Advisory for Salt Lake
Advisory for Salt Lake
CLICK HERE FOR MORE GENERAL INFO AND FAQ This information does not apply to developed ski areas or highways where avalanche control is normally done. This forecast is from the U.S.D.A. Forest Service, which is solely responsible for its content. This forecast describes general avalanche conditions and local variations always occur. Observations and Avalanches Backcountry Emergency Procedures Instagram Facebook Get Forecast Email Previous Forecasts Contact via email Submit Observation
Friday: Warm and sunny with temperatures rising into the 30's F. Winds will be from the north and northeast, averaging in the 20's with gusts in the 30's mph in the upper elevations. Saturday: A weak cold front with partly-cloudy skies and maybe a snow flurry or two. Temperatures in the 20's F with west/northwest winds. Sunday: Partly-cloudy with temperatures in the 20's F. In the meantime, backcountry travel remains generally easy with good riding conditions. Some wind and sun damage exists in the alpine and on solar aspects, respectively, but sheltered slopes hold soft recrystallized snow. Snow depths are 3-4' in the upper reaches of the Cottonwoods and 2-3' along the Park City ridgeline. Ogden snow depths are 2-3' while Provo trails with only 1-2' snow on the ground. Two weeks of cold, clear weather has drastically altered our snowpack where we now have weak, faceted snow and surface hoar on the surface: (McKinley Talty photo) On Wednesday, UAC staff was finding the weak snow at the surface was reactive to the small amounts of new and wind-drifted snow. With snowfall forecast for this coming week, this weak snow at the snow surface will likely create widespread and dangerous avalanche conditions. Right now is an excellent opportunity to take note and begin mapping the variability and surfaces that are currently covering the range, as this will soon enough become the base of our snowpack for the season. From Ogden to the central Wasatch to the Provo mountains, we have received several excellent observations. You can find them HERE. Please keep these excellent reports coming.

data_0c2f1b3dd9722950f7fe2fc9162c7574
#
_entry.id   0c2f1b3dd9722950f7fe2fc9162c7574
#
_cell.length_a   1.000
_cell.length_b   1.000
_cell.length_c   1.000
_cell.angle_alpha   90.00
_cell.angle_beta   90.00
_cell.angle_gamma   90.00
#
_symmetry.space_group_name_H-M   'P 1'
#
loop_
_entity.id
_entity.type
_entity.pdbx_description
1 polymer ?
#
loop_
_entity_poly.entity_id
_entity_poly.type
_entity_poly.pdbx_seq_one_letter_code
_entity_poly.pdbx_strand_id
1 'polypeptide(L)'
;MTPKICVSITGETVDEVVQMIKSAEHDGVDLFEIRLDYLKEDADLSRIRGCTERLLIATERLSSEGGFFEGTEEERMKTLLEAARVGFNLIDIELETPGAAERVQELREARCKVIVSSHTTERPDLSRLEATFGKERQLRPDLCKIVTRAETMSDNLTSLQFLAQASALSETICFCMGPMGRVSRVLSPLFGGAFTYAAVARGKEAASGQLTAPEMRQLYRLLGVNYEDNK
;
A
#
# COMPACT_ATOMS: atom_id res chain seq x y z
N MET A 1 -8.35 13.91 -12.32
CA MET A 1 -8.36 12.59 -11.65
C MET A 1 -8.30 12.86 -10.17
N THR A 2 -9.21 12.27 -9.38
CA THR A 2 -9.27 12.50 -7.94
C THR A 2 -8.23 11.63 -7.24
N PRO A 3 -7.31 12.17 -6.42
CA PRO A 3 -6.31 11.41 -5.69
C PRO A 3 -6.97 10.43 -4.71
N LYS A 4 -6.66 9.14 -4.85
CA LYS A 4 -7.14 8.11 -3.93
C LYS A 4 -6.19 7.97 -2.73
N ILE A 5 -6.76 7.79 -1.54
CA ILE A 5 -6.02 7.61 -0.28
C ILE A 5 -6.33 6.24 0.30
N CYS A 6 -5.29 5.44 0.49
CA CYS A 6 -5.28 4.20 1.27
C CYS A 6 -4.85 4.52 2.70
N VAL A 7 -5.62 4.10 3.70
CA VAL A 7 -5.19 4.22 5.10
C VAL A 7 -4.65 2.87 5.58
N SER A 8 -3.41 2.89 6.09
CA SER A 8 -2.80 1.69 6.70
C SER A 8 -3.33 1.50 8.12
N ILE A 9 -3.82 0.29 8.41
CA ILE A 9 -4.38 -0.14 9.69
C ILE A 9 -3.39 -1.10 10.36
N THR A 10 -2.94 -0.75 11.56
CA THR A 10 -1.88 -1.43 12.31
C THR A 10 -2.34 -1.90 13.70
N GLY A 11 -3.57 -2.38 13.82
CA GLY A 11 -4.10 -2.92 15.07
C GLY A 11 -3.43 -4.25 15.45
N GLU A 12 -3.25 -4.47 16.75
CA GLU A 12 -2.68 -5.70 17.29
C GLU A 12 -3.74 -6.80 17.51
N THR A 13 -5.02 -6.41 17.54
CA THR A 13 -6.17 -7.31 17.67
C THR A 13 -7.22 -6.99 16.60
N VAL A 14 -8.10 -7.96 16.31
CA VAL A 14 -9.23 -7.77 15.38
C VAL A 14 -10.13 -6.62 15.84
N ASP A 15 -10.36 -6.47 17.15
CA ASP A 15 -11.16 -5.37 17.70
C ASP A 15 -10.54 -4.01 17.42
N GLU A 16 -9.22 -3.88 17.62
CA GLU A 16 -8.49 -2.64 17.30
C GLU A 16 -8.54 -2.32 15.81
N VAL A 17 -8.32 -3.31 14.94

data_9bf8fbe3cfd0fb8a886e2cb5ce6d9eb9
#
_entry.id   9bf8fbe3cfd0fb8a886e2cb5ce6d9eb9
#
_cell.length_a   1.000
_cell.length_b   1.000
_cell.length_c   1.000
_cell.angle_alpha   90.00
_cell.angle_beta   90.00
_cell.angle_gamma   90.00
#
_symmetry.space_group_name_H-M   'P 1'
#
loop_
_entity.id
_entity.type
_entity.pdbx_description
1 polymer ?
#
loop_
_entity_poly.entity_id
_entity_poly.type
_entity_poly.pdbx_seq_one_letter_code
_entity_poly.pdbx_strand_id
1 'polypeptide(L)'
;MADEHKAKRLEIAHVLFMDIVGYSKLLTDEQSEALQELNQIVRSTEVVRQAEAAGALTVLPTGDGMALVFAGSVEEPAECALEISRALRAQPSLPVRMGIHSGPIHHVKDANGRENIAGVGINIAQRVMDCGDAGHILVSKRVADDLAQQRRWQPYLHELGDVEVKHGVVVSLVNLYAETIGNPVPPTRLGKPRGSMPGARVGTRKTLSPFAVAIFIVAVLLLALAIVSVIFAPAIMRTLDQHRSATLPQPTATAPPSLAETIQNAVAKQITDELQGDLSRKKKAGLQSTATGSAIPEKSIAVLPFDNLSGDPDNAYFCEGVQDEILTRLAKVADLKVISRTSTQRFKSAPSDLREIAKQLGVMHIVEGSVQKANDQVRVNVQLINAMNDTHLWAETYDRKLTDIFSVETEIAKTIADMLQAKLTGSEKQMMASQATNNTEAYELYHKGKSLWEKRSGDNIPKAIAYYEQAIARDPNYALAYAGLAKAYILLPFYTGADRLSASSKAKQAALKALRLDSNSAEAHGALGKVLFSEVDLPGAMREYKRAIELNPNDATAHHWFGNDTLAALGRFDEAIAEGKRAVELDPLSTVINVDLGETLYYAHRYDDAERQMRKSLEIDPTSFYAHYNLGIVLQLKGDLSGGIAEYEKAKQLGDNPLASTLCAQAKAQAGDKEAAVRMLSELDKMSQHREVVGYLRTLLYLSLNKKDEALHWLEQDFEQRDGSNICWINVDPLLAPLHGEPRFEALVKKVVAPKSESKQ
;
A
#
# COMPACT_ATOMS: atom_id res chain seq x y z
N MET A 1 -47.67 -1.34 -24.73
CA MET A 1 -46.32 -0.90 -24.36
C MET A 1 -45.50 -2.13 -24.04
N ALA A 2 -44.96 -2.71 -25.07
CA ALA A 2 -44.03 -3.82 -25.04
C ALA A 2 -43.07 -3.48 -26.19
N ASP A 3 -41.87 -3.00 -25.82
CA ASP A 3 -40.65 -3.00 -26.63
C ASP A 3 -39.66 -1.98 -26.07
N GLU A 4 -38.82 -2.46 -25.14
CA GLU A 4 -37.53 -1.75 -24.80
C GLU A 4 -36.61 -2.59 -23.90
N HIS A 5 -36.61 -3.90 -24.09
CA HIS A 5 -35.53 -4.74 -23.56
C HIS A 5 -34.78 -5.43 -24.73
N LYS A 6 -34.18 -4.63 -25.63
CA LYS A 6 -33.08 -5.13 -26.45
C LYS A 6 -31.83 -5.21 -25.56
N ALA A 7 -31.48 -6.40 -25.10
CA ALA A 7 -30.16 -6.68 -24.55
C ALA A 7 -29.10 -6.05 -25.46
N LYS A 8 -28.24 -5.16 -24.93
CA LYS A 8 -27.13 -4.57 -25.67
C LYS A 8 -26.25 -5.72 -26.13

Although the snow surface is very weak, the current snowpack is generally stable and human-triggered avalanches are unlikely, but small avalanches in isolated areas are still possible: A period of sustained winds from the north/northeast Wednesday and Thursday created isolated pockets of wind-drifted snow 12-24" thick in the upper elevations. These drifts may be stubborn and break above you. Sluffing in the dry, cohesion-less snow on steep aspects. Remember, even a small avalanche can be consequential in steep terrain.